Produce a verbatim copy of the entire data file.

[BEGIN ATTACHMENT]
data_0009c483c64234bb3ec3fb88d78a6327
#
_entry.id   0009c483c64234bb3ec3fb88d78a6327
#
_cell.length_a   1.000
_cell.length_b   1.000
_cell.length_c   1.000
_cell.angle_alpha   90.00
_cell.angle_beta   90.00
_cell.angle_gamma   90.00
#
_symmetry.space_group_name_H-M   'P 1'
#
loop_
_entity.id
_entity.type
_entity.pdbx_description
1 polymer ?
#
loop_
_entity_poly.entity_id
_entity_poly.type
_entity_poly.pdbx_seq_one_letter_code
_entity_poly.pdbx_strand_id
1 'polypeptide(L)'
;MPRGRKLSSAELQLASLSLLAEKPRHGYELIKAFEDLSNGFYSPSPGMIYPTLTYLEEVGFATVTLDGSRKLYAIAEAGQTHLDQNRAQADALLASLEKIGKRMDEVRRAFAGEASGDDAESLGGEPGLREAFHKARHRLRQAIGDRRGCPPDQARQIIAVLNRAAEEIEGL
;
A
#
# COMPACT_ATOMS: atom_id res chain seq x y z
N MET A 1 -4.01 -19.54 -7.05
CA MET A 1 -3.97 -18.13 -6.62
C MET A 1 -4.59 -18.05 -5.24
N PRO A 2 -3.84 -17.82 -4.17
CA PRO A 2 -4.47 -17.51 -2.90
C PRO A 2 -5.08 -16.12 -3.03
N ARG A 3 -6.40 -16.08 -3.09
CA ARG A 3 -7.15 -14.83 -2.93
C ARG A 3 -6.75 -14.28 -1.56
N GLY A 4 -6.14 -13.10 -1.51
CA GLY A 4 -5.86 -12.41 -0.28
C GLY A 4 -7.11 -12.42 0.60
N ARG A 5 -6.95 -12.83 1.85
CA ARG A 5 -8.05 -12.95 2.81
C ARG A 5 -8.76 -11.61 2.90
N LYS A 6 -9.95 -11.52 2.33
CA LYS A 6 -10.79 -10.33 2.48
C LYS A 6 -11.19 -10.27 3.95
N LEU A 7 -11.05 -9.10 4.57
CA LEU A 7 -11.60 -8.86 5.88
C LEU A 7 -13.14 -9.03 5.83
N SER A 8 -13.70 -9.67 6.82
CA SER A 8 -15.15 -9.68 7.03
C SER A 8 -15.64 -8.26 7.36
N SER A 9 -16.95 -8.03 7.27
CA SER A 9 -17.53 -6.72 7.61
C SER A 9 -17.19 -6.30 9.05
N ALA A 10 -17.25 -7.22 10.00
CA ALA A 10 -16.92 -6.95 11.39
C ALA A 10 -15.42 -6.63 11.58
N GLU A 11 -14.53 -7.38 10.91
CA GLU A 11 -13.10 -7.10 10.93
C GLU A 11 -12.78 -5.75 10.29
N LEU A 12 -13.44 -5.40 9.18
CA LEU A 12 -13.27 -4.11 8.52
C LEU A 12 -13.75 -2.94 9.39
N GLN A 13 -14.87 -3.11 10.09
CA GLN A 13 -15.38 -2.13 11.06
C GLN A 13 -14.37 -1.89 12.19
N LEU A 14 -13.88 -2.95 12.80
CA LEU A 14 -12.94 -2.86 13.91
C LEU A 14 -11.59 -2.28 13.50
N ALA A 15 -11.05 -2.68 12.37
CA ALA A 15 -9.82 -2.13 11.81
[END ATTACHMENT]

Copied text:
data_0009c483c64234bb3ec3fb88d78a6327
#
_entry.id   0009c483c64234bb3ec3fb88d78a6327
#
_cell.length_a   1.000
_cell.length_b   1.000
_cell.length_c   1.000
_cell.angle_alpha   90.00
_cell.angle_beta   90.00
_cell.angle_gamma   90.00
#
_symmetry.space_group_name_H-M   'P 1'
#
loop_
_entity.id
_entity.type
_entity.pdbx_description
1 polymer ?
#
loop_
_entity_poly.entity_id
_entity_poly.type
_entity_poly.pdbx_seq_one_letter_code
_entity_poly.pdbx_strand_id
1 'polypeptide(L)'
;MPRGRKLSSAELQLASLSLLAEKPRHGYELIKAFEDLSNGFYSPSPGMIYPTLTYLEEVGFATVTLDGSRKLYAIAEAGQTHLDQNRAQADALLASLEKIGKRMDEVRRAFAGEASGDDAESLGGEPGLREAFHKARHRLRQAIGDRRGCPPDQARQIIAVLNRAAEEIEGL
;
A
#
# COMPACT_ATOMS: atom_id res chain seq x y z
N MET A 1 -4.01 -19.54 -7.05
CA MET A 1 -3.97 -18.13 -6.62
C MET A 1 -4.59 -18.05 -5.24
N PRO A 2 -3.84 -17.82 -4.17
CA PRO A 2 -4.47 -17.51 -2.90
C PRO A 2 -5.08 -16.12 -3.03
N ARG A 3 -6.40 -16.08 -3.09
CA ARG A 3 -7.15 -14.83 -2.93
C ARG A 3 -6.75 -14.28 -1.56
N GLY A 4 -6.14 -13.10 -1.51
CA GLY A 4 -5.86 -12.41 -0.28
C GLY A 4 -7.11 -12.42 0.60
N ARG A 5 -6.95 -12.83 1.85
CA ARG A 5 -8.05 -12.95 2.81
C ARG A 5 -8.76 -11.61 2.90
N LYS A 6 -9.95 -11.52 2.33
CA LYS A 6 -10.79 -10.33 2.48
C LYS A 6 -11.19 -10.27 3.95
N LEU A 7 -11.05 -9.10 4.57
CA LEU A 7 -11.60 -8.86 5.88
C LEU A 7 -13.14 -9.03 5.83
N SER A 8 -13.70 -9.67 6.82
CA SER A 8 -15.15 -9.68 7.03
C SER A 8 -15.64 -8.26 7.36
N SER A 9 -16.95 -8.03 7.27
CA SER A 9 -17.53 -6.72 7.61
C SER A 9 -17.19 -6.30 9.05
N ALA A 10 -17.25 -7.22 10.00
CA ALA A 10 -16.92 -6.95 11.39
C ALA A 10 -15.42 -6.63 11.58
N GLU A 11 -14.53 -7.38 10.91
CA GLU A 11 -13.10 -7.10 10.93
C GLU A 11 -12.78 -5.75 10.29
N LEU A 12 -13.44 -5.40 9.18
CA LEU A 12 -13.27 -4.11 8.52
C LEU A 12 -13.75 -2.94 9.39
N GLN A 13 -14.87 -3.11 10.09
CA GLN A 13 -15.38 -2.13 11.06
C GLN A 13 -14.37 -1.89 12.19
N LEU A 14 -13.88 -2.95 12.80
CA LEU A 14 -12.94 -2.86 13.91
C LEU A 14 -11.59 -2.28 13.50
N ALA A 15 -11.05 -2.68 12.37
CA ALA A 15 -9.82 -2.13 11.81